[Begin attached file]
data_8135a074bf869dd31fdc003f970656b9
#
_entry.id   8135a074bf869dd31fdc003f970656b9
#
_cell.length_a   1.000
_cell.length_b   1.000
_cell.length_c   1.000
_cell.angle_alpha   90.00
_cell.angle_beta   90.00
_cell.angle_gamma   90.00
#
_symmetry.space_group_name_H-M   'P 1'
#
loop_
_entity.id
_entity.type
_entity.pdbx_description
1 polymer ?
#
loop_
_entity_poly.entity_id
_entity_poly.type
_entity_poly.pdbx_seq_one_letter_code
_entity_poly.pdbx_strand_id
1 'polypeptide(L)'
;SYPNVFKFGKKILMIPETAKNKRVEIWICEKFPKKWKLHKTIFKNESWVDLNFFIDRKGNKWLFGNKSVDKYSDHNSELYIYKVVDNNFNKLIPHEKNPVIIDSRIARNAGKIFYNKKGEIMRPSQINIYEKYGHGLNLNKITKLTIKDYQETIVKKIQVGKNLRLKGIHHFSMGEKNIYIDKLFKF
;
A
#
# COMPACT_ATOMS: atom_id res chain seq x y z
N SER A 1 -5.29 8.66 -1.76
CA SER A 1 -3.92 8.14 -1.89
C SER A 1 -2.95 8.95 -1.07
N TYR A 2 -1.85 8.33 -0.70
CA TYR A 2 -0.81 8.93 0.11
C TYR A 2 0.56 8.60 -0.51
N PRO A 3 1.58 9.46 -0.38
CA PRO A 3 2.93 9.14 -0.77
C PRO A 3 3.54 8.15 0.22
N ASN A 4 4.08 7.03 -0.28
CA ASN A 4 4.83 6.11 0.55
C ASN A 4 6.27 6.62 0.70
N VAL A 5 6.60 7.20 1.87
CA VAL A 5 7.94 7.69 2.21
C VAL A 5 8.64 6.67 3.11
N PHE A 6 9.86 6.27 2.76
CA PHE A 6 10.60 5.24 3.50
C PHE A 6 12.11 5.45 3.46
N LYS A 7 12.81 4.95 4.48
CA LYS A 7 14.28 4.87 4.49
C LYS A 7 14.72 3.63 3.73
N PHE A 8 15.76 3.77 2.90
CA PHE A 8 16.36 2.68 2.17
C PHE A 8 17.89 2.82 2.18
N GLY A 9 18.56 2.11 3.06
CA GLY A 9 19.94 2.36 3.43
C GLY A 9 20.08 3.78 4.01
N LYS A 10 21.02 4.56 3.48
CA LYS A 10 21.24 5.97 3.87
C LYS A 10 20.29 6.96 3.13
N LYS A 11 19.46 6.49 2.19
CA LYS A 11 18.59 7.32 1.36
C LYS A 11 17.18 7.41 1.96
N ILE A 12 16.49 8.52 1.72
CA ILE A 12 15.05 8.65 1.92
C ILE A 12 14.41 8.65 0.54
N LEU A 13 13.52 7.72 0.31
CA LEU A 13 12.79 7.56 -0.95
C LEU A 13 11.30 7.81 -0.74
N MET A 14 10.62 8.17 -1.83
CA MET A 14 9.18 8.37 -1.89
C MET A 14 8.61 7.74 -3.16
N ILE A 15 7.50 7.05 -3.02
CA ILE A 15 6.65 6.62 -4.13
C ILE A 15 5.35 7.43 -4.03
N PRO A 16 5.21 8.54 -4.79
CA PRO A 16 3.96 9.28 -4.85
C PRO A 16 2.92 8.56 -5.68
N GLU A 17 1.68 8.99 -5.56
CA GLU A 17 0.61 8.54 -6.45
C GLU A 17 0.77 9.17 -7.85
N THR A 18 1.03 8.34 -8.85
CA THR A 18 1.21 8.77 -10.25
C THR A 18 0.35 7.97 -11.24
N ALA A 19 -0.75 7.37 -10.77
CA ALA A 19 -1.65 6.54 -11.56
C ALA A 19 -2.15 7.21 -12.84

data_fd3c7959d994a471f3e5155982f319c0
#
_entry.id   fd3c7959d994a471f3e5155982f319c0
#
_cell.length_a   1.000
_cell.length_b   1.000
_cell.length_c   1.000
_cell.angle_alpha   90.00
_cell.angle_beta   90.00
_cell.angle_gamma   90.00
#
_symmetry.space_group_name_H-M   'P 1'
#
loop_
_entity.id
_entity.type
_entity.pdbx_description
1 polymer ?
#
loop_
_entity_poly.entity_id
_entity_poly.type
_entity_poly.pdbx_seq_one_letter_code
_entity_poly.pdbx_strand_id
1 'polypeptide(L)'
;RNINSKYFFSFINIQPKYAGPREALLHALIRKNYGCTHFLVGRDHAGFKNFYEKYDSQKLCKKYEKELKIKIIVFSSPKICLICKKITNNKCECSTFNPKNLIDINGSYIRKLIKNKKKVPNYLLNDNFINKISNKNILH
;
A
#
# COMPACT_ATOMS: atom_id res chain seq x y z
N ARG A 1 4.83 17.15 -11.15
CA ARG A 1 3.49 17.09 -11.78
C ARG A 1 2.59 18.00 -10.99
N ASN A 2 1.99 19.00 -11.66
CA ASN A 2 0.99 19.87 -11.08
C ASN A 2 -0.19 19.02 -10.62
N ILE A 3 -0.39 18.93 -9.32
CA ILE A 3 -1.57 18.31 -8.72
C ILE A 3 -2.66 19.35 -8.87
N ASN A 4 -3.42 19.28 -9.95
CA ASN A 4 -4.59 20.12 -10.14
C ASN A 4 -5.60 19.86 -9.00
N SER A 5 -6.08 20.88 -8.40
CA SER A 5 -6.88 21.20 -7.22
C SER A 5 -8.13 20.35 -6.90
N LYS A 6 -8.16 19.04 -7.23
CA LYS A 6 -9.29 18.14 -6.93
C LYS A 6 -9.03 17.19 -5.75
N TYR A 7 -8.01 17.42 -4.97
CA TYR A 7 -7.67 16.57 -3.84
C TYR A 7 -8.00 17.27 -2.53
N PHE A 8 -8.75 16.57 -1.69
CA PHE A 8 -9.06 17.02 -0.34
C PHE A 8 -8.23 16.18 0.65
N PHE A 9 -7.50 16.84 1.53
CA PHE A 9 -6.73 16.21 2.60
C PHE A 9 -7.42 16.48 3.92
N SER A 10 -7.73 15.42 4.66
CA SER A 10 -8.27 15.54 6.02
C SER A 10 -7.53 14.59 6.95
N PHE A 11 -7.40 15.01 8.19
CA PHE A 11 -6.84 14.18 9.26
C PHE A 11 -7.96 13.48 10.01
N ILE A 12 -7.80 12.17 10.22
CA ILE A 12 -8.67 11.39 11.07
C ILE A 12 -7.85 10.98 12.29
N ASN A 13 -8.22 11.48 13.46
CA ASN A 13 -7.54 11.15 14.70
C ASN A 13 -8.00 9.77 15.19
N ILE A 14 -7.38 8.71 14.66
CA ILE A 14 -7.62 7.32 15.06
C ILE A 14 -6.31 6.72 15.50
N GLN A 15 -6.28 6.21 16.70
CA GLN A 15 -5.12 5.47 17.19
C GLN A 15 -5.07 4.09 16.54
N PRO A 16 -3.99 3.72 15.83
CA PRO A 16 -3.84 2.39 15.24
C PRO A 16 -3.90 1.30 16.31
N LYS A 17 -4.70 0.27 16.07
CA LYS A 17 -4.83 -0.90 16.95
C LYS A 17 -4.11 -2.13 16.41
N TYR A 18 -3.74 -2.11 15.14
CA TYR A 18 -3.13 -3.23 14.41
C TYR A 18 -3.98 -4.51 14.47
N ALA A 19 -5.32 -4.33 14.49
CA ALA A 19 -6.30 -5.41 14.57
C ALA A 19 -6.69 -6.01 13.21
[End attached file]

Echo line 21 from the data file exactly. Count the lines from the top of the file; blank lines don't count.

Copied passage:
_entity_poly.entity_id